1S01 ' 'ntcr'or otdcT to break up tbe Tast
jq- traffick which finds its way across the
J js 14 deserts. Around these station", large
1S13 towns would spring up which would soon
1S19 become the nucleuses of civilization. The
jsoj ' present African trade was estimated at
jy."- ' thirty millions of dollars. If not for the
jg31 ! sake of Christian truth, and through mo
1831 I tives of philanthropy, certainly by a rc
1833 ' gard for our self interests, we should feel
1S34 j impelled, as individuals and as a nation, to
jjjojj i encourage every proper scheme to civilize
1S51 i Afriea au ,Uus appropriate to ourselves
1S4'J , tbe vast wealth of its trade and commerce.
1S55 ; The labors of the Missionaries, bave
1857 - resulted in incalculable good results, thus
! , early. The power of Idolatry and Mo-
hauiedaniam are fast waning before the
; strength of Christian truth and the light
! of conization. Ia the district of Pierre
I.jonc, the town i f
Pre'-pcrt already pos
.f t.v.o'v ?h .usiin..
IN ISI3....W1I0LE NO, 770.
Irur, always In Advance.
, , -
i erab. taste, and public l.brarie. filled .ith
, .t.BJ.rJ literature.
. mm f M
; The flowin? j, from truthful negro,
an eye witacs of the scene :
j . J0U Deb. r hear bow Mass Eliek
; ' ,rie(l to rlsy ir.arniaid? I tell you waat.
j J0U n;n Jar J0ll ie laughing,. His bref
p;n out, an he had to lef de element hs
, warnt Dorn into.
j I ,ell yna how it was.
n M... Ptt.tr im I
De old man
tell Mass Elick, next time be go in wash-
ing wid dem nigger boys, Sunday.be gwioo
to whin him. Mass Elick he take caution
from dis, and keep away from dat creek
long time.
i " But one Sunday morning in August,
1 he forgit heself, and take de nigger boya
down, and dey all go in washing. I cam
l dar, and tell Mass Elick ha better mind,
,je 0j j man fin(j ilm out ac(j den J,e ketch
1 if. He say dar was no daogr, do old
man done gone to meeting. I look np
and seed de old man cum riding right down
to de creek, which was de nigbest way to
de church, on horseback. Mass Elick seed
it was no use to run, so ho went down on
je s;je ja 0j raan was coming, which war
; kivered wid thick bush, and jis as do old
man rjje ;nj hc jjve calculating to stay
under dar till de old man pass. Di was
cunning 'uuff. De old man war on de high-
tlooded mar, which stop to drink.and Jerry
be no half water Mm ; she was dry for true,
and did drunk and drunk, and seem lika
she nebcr git 'nnff.
" Mass Elick rose ont'n de water, 'bout
two feet from dat mar's nose, jist lika
a tuarmaid ; quicker as any lightning yon
cber seed, dat mar firap mils, and Fpilt de
old man clean out'n sight into de clement.
I tell you what, dar was n marmaid in
him ; he tuck de udder 6ide of dat ques-
,jon an j jntj, Pf seeing how I ong be stay
u,j(,rdat water, be seed how soon he yila
out-n jar jnj ilcn he did shook bim-
self and sloshed de water out'n he hat, ha
. i , .... , ii-, i
- j ' .-, j--
. . -,
r A tlidB 1-111 11 nr II C II 1 fOIIin
irom : Mass r.,icK De was snenr.
; Jlut when de old man tuck do path
for home de way de mar had scooted, do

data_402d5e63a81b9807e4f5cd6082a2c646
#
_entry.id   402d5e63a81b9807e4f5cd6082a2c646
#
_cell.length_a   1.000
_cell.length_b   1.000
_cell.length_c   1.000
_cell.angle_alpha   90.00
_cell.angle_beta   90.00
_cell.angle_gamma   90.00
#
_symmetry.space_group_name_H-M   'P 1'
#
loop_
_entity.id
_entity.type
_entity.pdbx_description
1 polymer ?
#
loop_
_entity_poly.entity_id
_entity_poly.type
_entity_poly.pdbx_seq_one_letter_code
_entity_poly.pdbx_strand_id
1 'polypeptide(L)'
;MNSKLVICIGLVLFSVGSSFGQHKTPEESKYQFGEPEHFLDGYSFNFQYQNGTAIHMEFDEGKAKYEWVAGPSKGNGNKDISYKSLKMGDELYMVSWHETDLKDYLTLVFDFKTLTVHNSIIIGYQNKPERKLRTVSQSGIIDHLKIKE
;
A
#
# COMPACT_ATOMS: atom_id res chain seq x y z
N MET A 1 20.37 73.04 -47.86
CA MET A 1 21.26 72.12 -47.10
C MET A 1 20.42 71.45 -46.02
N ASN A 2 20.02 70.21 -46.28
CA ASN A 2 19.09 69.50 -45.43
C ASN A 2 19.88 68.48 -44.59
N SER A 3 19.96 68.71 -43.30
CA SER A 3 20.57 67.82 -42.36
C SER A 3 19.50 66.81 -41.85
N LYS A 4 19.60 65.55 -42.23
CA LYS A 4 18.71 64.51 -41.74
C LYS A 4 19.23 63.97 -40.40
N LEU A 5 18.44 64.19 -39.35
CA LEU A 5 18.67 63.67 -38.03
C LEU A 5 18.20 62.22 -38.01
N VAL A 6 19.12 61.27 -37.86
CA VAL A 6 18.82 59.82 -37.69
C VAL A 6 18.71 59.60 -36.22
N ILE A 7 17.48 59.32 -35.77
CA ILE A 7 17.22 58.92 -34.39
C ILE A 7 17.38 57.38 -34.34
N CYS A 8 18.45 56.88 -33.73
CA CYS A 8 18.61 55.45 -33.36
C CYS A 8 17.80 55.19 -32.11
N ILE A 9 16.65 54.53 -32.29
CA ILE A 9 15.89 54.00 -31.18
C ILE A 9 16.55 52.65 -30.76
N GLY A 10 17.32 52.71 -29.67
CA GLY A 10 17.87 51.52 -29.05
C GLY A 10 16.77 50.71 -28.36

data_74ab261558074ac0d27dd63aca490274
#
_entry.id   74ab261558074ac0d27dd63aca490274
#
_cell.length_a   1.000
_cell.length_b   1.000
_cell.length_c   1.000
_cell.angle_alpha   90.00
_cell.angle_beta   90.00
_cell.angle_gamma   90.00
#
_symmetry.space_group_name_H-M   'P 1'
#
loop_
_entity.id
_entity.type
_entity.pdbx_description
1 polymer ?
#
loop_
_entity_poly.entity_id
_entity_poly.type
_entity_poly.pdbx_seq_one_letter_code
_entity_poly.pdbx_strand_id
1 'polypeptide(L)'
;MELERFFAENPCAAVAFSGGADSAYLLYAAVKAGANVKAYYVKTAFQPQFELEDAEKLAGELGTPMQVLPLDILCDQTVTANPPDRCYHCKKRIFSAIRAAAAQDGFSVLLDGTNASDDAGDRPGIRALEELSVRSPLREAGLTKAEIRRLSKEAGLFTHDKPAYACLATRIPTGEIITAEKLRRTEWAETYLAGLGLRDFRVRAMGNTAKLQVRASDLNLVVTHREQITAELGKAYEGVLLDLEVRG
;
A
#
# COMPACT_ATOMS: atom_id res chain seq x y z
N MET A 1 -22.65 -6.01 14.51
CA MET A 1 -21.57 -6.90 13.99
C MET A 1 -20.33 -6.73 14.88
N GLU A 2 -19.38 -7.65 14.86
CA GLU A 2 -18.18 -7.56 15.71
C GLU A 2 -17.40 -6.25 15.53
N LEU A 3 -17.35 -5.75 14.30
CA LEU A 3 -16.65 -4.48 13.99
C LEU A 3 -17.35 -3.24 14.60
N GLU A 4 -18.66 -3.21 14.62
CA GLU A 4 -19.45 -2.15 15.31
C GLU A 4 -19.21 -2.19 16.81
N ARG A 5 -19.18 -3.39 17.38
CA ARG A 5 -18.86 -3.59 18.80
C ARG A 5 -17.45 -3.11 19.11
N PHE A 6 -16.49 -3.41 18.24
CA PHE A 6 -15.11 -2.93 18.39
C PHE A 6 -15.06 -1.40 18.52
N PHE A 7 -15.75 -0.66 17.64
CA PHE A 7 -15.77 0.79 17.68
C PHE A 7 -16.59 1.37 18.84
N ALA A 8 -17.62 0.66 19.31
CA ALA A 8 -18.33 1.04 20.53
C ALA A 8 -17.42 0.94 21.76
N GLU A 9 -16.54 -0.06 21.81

' 5Iass Klick base JcrTy f"r 00 a,c"nS
: dat mar, was caution to all niggers. But bo
1 say, he reckon de eld man wouldn't wbip
him bard, as he tuck a eplunge heself dis
: SuQ(lay mnrtl;r,g
! " You neber git dat mar to cross dat
forJ no more ; she always consate sb.
; smell marmaid down dar."
Election Anecdote.
The fallowing story is told of a revolu
tionary soldier who was running for Con
gress : It appears that our hero was op
posed by a much younger man, wbo bad
never " been to the wars," and it was tho
wont of the old "revolutionary" to tell
the people of the hardships he endured.
Says be :
"Fellow Citizens ! I have fought and
bled for my country. I helped to wbip
the British and the Indians. I bave
walked the frozen ground until every foot
step was marked with blood '."
Just about this time, one of the ".over
. ... h ,, .,,
i.i,.. - -..i.v
j bv ,Lis ,a!e of woe. walked on in front of
- ' .
,he speaker, wiping the tears from his
interrupted him, saying :
" Did you say you fought the British
and the logins ?"
" Ye," responded the revolutionary.
" Did you say that you had slept on the
ground, while serving your country, with
out any kiver ?"
' Yes, sir, I did 1"
" Did you say that you bad followed
the enemy of your country over frczen
ground till every footstep was marked with
blood ?"
' Yes, sir, I did."
" Well then," said the tearful " sover
eign," as he gave a sigh of painful emo
tion, " I'll be whipped if I don't think
you've done enough for your country, and
77 rote for the other num."
How They did It.
On Sunday night last, some sconndrsl
possessing long fingers, and who bad not
the fear of the devil before bis eyes, broke
open the poultry coop of Kev. Mr. Morse,
aud robbed it of eight fine turkeys. t'ur
lisle Volunteer.
They do things different, here, bast
Saturday night, somewhere between ten
and twelve, just as we were preparing to
retire, we heard the gate in front of our
domicil open, and ou looking out to see
who the intruder was at that bour of tbo
night, we discovered a tall, good looking
young man cautiously threading bis way
towards our poultry coop. Under his arm
be carried a bundle, which in the dim
light of the moon, looked marvelous!
like a turkey. On reaching the coop, be
cautiously opened tbe door, tbrut in bis
burthen, and as cautiously retreated.
Thinking he had carried thatj'fce far
enough, we stepped to the door and told
bim we'd thank him, when be opened our
coop, and, without tbe fear rt Shanghai
roosters before his eves, maliciously im
prisoned a gobbler, to shut fie ,lvr tljht
1 irW. not traj Wore moroiny. II
allowed he bad, and then sloped. And
that's the way tbey steal turkies in thu
neck eV th woods. We think it is an
i-nprovenjont on tbe Citik-t sys'c.-J
1 rnpv Mesttci